Prescription drug use and self-prescription among resident physicians

Jason D. Christie, Ilene M. Rosen, Lisa M. Bellini, Thomas V. Inglesby, Jane Lindsay, Alys Alper, David A. Asch

Research output: Contribution to journalArticlepeer-review

Abstract

Context. - Self-prescription is common among practicing physicians, but little is known about the practice among resident physicians. Objective. - To determine prescription drug use and self-prescription among US resident physicians. Design and Setting. - Anonymous mail survey of all resident physicians in 4 US categorical internal medicine training programs in February 1997. Main Outcome Measures. - Self-reported use of health care services and prescription medications and how they were obtained. Results. - A total of 316 (83%) of 381 residents responded; 244 residents (78%) reported using at least 1 prescription medicine and 162 residents (52%) reported self-prescribing medications. Twenty-five percent of all medications and 42% of self-prescribed medications were obtained from a sample cabinet; 7% of all medications and 11% of self-prescribed medications were obtained directly from a pharmaceutical company representative. Conclusions. - Self- prescription is common among resident physicians. Although self-prescription is difficult to evaluate, the source of these medications and the lack of oversight of medication use raise questions about the practice.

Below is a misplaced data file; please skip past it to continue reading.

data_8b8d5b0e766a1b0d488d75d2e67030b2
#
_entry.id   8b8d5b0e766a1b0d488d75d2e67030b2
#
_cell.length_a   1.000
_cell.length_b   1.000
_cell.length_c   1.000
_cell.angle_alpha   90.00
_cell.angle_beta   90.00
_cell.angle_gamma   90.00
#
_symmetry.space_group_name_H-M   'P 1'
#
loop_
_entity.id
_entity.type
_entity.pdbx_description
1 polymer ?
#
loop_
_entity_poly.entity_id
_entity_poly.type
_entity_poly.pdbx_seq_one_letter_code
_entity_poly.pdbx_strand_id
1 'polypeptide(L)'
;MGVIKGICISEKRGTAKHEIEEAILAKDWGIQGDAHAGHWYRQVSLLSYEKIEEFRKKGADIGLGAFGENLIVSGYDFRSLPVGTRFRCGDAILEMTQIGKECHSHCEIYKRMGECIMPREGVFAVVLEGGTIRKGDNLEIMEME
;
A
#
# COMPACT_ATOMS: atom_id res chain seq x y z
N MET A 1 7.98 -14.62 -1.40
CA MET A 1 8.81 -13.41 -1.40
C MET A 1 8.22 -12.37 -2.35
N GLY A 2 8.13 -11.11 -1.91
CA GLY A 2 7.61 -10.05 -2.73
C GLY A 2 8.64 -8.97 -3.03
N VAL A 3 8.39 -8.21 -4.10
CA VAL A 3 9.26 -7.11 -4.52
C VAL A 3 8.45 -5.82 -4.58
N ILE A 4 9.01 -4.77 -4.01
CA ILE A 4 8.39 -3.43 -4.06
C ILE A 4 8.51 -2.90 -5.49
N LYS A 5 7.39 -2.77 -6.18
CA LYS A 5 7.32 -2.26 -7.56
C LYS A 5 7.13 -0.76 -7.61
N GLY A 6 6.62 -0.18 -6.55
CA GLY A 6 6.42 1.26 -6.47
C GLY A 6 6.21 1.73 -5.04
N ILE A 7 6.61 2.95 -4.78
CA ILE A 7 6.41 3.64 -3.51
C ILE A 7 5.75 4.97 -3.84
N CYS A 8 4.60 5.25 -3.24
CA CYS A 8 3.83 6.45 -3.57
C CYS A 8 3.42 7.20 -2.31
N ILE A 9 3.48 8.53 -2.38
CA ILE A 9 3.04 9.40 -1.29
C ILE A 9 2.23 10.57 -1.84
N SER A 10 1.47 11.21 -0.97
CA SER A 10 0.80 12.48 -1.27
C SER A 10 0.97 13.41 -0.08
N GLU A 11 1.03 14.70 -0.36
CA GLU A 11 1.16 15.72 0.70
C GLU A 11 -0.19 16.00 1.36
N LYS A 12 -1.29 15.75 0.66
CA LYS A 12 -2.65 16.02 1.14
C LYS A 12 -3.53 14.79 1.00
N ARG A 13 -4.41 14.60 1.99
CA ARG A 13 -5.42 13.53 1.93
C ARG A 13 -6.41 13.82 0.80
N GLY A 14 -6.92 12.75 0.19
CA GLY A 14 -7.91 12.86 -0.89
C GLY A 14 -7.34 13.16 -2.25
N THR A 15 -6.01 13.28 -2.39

Original languageEnglish (US)
Pages (from-to)1253-1255
Number of pages3
JournalJournal of the American Medical Association
Volume280
Issue number14
DOIs
StatePublished - Oct 14 1998

ASJC Scopus subject areas

  • Medicine(all)

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